The history of corporate social responsibility (CSR), also referred to as corporate citizenship, stems from the idea that companies, like individual persons, should behave in a socially responsible way. This concept includes all their activities and undertakings, especially in their dealings with other companies. Their moral responsibility to society should always be considered in all levels of planning, and during the implementation of those plans, and their normal operations.
While it is hard to put an exact date to it, the history of corporate social responsibility probably began in the eighteenth century. Adam Smith, a renowned Scottish philosopher and economist, wrote in The Wealth of Nations of his support for market interactions that are freely participated in by individuals and organizations, saying that they could serve the needs of society. He further said that people engage in commerce or business out of selfish reasons, or for their personal benefit. This implied that the consumer should be the one to take the role of looking after the welfare of society, and that he should support actions that advance the interest of society.
Another famous personality in the development of corporate social responsibility is Milton Friedman. He was not in favor of the idea of CSR. His belief was that business simply had one responsibility, and this was to increase profits for its shareholders. Friedman was a prominent American economist and a Nobel Prize winner who was once an adviser for President Reagan.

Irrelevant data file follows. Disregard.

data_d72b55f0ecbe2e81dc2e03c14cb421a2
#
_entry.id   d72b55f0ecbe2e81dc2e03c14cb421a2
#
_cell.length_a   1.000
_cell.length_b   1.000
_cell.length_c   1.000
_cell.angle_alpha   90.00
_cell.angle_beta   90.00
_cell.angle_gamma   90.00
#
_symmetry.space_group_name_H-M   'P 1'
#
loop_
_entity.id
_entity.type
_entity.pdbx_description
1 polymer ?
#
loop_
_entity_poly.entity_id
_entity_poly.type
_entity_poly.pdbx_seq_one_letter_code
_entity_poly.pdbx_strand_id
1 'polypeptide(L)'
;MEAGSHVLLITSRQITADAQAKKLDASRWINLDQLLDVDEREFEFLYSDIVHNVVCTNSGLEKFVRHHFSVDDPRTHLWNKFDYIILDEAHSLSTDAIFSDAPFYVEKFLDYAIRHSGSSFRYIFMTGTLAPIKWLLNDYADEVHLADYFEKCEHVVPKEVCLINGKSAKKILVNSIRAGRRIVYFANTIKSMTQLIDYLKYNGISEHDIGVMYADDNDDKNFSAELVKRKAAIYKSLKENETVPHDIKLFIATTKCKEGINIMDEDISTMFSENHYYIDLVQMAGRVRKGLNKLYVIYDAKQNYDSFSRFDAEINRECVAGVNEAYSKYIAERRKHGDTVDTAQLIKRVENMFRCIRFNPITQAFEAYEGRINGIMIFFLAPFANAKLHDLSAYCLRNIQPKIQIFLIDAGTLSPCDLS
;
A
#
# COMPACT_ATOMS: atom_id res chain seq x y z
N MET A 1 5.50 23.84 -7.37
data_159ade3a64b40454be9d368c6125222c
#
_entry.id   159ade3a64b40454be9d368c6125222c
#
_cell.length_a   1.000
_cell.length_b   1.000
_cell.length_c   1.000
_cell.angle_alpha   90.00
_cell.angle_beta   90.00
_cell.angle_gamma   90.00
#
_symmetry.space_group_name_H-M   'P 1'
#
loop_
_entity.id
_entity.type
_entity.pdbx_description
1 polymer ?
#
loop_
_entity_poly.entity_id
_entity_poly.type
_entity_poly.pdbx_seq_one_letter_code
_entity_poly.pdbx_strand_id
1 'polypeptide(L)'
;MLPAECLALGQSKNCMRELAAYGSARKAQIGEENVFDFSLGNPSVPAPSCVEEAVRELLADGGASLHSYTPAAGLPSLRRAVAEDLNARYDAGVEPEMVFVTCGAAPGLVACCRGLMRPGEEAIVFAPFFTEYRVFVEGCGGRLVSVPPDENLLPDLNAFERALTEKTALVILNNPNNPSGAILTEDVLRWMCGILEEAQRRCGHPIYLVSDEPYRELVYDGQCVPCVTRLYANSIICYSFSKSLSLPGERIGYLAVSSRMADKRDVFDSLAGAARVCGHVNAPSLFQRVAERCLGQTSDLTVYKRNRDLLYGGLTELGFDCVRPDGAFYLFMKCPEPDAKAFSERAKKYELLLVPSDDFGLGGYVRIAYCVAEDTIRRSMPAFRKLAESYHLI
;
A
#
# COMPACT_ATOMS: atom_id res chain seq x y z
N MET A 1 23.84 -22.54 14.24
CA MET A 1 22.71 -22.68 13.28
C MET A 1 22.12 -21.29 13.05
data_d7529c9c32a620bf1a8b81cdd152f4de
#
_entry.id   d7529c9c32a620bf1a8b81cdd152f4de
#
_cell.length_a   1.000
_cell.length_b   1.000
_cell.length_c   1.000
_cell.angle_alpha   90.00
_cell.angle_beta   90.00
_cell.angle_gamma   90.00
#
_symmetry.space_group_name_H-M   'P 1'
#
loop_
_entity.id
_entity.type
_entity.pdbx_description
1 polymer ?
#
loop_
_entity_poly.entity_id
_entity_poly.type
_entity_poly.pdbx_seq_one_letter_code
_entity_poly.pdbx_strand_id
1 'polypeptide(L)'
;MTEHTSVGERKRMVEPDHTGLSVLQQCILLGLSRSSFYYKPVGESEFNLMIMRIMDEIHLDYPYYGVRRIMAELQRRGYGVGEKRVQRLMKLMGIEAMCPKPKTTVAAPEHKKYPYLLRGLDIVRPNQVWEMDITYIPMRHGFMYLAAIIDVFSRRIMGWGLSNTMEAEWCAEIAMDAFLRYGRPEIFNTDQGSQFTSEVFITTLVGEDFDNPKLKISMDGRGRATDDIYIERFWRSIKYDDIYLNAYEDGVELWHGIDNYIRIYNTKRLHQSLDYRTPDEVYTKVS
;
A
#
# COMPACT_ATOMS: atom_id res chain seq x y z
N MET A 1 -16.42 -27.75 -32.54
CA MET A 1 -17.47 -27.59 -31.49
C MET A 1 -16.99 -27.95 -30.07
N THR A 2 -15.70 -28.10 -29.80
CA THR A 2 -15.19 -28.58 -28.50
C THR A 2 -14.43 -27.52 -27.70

Clearly, businesses exist primarily to make profit. However, proponents of CSR argue that it won’t hurt businesses and companies to develop a corporate conscience. They might have to incur some short-term costs in undertaking socially responsible activities, but it will ultimately be to the company’s advantage. People in general will patronize products that are good for the environment, or that support charity or a noble cause, rather than other products that do no promote any social benefit.
However, the fact remains that any company must make profit, or at least break even, in order to survive. It will go out of business if all it does is to pursue socially responsible endeavors. Ultimately, investors will withdraw support for even the most socially responsible companies or the most ethical corporations, if it continues to make losses. This reality has always been evident throughout the history of corporate social responsibility.
The history of corporate social responsibility continues to evolve up to the present time. The current thinking is that companies cannot persist on ignoring environmental and social issues. Doing so can be detrimental for business. Past experience has taught everyone that it is to both the company’s and the public’s benefit to engage in ethical activities that do not pollute the environment and that promote the welfare of the workers and the community.